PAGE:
Written and directed by Terry George, who scripted IN THE NAME OF THE FATHER, this weepy piece of agitprop is undeniably powerful, despite its one-sided point of view and nationalist ardor. Its success is largely the result of a predictably smart and eloquent lead
performance from Helen Mirren, playing the mother of an Irish hunger striker following Bobby Sands on his fatal 1981 protest. It's a fabulous, sad story, but George, like his countrymen Jim Sheridan and Neil Jordan, reduce it to unambiguous pieties and hand-wringing. If the Troubles were this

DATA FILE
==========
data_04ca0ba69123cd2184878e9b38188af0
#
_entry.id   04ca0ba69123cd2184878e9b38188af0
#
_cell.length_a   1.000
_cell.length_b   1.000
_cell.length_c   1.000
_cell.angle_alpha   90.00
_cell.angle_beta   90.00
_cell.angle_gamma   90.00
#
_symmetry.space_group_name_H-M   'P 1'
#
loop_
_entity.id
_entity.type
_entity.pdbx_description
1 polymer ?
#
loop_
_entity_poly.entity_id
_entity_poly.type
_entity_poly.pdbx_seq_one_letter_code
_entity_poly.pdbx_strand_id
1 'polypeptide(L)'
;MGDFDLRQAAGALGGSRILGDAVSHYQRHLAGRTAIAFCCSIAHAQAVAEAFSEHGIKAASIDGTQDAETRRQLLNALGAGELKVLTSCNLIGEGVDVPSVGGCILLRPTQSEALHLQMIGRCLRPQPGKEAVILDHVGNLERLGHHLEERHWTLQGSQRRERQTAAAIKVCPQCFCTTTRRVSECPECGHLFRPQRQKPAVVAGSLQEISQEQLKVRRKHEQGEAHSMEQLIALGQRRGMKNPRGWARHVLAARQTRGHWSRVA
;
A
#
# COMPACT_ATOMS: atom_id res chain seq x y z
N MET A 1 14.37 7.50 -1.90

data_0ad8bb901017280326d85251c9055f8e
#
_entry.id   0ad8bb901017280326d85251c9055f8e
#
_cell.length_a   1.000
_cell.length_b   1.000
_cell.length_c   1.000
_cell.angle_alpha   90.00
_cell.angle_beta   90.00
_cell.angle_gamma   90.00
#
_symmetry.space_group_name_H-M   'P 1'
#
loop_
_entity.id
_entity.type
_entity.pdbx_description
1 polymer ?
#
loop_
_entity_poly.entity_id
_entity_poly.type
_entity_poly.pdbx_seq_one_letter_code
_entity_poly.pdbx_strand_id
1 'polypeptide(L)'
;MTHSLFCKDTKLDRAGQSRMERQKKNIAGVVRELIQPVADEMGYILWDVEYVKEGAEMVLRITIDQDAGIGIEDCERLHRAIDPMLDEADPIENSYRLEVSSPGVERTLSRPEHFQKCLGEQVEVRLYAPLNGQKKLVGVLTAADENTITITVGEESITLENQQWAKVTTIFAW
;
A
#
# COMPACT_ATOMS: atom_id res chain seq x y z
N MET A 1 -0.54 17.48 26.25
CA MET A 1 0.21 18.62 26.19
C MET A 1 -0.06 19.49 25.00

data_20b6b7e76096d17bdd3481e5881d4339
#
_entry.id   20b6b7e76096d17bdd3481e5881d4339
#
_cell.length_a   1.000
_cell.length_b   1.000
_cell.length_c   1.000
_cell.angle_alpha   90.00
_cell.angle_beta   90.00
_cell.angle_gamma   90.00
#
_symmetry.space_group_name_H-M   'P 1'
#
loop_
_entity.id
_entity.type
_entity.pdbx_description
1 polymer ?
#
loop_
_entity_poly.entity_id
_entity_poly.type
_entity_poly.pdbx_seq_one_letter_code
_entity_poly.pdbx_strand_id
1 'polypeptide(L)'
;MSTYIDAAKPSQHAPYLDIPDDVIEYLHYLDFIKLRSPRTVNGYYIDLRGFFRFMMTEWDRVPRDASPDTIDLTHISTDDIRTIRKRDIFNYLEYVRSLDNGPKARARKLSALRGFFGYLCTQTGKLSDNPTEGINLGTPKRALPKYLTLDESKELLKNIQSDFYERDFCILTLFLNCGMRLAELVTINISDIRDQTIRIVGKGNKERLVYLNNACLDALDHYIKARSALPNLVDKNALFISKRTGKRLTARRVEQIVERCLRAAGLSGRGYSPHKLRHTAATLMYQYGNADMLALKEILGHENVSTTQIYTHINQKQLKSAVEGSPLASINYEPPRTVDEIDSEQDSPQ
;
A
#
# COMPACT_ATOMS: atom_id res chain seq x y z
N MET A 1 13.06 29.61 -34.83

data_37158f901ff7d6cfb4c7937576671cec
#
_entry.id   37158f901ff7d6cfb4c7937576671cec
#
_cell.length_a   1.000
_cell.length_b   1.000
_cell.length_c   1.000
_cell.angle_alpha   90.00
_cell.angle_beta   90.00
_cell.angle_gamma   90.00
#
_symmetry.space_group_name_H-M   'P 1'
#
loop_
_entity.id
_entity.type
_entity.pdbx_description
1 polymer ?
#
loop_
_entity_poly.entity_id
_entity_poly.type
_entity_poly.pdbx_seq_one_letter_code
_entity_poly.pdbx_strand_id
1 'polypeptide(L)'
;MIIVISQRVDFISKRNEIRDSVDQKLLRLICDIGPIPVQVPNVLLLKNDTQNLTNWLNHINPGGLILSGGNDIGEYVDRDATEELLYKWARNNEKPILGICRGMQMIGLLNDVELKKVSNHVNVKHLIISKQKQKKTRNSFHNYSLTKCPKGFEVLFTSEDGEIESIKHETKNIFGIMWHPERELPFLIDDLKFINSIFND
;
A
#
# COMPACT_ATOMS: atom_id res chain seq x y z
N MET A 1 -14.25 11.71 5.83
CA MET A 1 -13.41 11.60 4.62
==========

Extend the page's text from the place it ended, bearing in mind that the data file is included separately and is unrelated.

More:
clear-cut, they'd have been worked out a century ago. You know the drill: The British are all raving demons; the ...